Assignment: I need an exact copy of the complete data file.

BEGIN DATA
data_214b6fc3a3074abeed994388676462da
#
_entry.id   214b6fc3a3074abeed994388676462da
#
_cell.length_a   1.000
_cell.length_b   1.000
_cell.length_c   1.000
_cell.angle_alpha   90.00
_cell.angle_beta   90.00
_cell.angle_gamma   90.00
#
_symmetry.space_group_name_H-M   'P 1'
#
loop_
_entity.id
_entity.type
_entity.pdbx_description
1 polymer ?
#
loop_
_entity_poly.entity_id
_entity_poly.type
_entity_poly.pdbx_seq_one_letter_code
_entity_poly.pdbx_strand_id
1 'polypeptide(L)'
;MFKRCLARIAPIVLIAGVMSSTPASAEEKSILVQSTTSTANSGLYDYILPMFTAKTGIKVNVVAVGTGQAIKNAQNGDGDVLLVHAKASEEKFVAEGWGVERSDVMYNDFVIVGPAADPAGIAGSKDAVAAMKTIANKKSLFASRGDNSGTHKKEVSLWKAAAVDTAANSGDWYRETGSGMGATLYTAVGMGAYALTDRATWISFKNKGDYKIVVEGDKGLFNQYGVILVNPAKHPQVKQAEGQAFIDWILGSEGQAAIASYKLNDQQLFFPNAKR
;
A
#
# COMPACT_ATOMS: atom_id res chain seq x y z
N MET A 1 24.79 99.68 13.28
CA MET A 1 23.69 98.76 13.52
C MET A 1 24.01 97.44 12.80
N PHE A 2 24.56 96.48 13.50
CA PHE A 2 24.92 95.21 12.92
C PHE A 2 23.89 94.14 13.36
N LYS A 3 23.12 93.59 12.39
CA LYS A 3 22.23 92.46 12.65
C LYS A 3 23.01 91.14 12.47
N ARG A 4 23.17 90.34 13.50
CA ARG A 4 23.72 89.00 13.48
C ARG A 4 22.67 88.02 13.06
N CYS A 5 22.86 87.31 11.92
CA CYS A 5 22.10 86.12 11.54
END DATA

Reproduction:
data_214b6fc3a3074abeed994388676462da
#
_entry.id   214b6fc3a3074abeed994388676462da
#
_cell.length_a   1.000
_cell.length_b   1.000
_cell.length_c   1.000
_cell.angle_alpha   90.00
_cell.angle_beta   90.00
_cell.angle_gamma   90.00
#
_symmetry.space_group_name_H-M   'P 1'
#
loop_
_entity.id
_entity.type
_entity.pdbx_description
1 polymer ?
#
loop_
_entity_poly.entity_id
_entity_poly.type
_entity_poly.pdbx_seq_one_letter_code
_entity_poly.pdbx_strand_id
1 'polypeptide(L)'
;MFKRCLARIAPIVLIAGVMSSTPASAEEKSILVQSTTSTANSGLYDYILPMFTAKTGIKVNVVAVGTGQAIKNAQNGDGDVLLVHAKASEEKFVAEGWGVERSDVMYNDFVIVGPAADPAGIAGSKDAVAAMKTIANKKSLFASRGDNSGTHKKEVSLWKAAAVDTAANSGDWYRETGSGMGATLYTAVGMGAYALTDRATWISFKNKGDYKIVVEGDKGLFNQYGVILVNPAKHPQVKQAEGQAFIDWILGSEGQAAIASYKLNDQQLFFPNAKR
;
A
#
# COMPACT_ATOMS: atom_id res chain seq x y z
N MET A 1 24.79 99.68 13.28
CA MET A 1 23.69 98.76 13.52
C MET A 1 24.01 97.44 12.80
N PHE A 2 24.56 96.48 13.50
CA PHE A 2 24.92 95.21 12.92
C PHE A 2 23.89 94.14 13.36
N LYS A 3 23.12 93.59 12.39
CA LYS A 3 22.23 92.46 12.65
C LYS A 3 23.01 91.14 12.47
N ARG A 4 23.17 90.34 13.50
CA ARG A 4 23.72 89.00 13.48
C ARG A 4 22.67 88.02 13.06
N CYS A 5 22.86 87.31 11.92
CA CYS A 5 22.10 86.12 11.54